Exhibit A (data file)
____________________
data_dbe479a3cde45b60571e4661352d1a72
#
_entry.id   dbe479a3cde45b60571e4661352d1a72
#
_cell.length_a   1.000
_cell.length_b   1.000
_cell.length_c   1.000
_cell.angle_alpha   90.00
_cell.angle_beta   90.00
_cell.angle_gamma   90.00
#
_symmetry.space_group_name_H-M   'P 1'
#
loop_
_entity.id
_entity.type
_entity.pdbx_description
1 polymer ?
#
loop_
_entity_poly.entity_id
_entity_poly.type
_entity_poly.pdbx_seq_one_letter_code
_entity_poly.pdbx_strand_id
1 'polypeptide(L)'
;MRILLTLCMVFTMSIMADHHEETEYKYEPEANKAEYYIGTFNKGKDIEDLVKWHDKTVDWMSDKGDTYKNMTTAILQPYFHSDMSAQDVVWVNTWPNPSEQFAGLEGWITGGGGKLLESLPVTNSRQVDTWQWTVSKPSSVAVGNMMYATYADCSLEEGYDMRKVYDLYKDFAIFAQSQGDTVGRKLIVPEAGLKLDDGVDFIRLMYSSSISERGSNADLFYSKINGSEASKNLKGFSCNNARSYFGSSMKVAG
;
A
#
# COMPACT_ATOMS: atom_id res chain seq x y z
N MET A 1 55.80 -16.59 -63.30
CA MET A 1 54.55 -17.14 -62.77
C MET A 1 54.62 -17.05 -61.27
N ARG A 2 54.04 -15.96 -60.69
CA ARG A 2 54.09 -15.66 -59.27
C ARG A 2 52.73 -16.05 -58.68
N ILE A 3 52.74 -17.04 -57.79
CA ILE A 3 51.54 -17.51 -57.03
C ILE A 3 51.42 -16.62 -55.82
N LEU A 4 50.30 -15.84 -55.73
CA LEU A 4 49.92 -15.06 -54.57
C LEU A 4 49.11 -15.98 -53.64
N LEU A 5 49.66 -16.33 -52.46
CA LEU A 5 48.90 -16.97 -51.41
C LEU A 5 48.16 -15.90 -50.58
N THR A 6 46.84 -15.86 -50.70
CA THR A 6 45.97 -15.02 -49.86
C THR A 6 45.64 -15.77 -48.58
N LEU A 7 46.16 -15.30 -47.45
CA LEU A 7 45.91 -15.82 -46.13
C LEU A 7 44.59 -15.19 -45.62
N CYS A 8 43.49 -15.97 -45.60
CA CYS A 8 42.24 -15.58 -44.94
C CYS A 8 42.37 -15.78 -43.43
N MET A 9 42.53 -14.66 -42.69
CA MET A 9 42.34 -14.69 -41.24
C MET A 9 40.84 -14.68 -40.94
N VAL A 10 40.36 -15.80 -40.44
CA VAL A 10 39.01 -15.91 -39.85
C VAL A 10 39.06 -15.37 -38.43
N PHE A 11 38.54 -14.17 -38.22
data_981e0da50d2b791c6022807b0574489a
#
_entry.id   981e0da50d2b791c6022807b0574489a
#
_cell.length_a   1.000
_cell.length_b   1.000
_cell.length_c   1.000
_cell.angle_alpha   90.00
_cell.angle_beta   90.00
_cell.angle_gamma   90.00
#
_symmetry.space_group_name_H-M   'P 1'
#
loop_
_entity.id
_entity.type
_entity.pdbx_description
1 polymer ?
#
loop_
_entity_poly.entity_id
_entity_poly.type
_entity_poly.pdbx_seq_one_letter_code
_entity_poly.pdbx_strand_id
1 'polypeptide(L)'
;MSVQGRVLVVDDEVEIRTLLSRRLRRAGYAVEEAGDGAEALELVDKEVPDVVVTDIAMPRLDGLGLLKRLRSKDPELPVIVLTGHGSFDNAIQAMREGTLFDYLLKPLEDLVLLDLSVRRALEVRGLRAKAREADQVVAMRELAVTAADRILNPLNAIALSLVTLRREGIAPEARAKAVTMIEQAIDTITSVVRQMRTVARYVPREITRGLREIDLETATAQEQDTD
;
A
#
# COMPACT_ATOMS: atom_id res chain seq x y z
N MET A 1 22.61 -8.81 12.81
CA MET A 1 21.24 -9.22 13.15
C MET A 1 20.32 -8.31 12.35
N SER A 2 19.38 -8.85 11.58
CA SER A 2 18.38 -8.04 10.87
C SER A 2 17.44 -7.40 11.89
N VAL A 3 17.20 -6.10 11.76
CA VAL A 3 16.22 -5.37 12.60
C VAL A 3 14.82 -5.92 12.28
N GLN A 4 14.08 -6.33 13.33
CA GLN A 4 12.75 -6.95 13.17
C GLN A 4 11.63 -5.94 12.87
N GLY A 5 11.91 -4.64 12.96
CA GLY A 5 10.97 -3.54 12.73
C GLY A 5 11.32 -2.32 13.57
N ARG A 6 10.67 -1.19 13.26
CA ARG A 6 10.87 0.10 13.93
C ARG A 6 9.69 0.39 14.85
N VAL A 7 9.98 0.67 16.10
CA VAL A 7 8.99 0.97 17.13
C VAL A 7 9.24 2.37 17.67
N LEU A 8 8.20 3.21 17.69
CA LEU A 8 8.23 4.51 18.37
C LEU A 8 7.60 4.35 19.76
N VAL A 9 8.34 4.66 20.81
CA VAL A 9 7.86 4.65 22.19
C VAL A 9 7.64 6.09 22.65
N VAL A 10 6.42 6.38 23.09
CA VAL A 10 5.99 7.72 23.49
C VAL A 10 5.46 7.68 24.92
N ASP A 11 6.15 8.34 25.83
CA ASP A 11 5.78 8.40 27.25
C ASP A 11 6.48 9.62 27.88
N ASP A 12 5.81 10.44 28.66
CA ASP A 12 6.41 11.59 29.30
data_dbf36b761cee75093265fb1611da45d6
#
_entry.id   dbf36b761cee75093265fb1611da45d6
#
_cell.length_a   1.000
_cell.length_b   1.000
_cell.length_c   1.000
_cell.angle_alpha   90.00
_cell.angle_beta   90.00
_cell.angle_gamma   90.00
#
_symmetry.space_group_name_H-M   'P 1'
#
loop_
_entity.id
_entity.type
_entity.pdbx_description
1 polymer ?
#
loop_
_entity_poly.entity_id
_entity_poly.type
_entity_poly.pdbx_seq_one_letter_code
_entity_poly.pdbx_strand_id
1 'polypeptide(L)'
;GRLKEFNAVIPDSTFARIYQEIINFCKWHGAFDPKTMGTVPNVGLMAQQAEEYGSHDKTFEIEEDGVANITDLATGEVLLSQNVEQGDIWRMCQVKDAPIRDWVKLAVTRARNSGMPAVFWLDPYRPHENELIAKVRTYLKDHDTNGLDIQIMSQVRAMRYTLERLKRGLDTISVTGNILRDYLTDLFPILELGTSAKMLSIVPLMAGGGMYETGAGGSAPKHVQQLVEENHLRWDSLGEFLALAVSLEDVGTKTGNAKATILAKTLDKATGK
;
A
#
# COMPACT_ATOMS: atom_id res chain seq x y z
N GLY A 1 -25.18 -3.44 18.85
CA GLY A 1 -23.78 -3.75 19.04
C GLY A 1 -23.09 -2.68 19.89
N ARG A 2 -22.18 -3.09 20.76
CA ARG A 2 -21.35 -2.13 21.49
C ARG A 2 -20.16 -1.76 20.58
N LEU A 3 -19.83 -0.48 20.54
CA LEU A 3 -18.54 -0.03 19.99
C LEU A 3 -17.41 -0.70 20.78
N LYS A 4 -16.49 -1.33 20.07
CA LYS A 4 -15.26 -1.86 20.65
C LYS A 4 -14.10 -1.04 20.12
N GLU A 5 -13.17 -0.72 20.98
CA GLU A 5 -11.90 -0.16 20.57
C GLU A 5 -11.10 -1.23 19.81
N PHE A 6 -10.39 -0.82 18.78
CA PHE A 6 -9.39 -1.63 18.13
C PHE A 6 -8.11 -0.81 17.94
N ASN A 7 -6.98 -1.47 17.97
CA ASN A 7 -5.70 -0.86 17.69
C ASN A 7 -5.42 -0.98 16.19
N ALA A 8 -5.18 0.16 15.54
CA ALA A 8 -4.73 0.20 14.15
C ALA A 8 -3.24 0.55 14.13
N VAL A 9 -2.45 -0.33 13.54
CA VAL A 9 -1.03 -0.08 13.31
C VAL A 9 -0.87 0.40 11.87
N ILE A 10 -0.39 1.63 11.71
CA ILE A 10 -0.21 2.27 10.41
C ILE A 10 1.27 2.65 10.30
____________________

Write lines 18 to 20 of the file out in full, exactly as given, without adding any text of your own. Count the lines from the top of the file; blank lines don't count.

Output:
1 polymer ?
#
loop_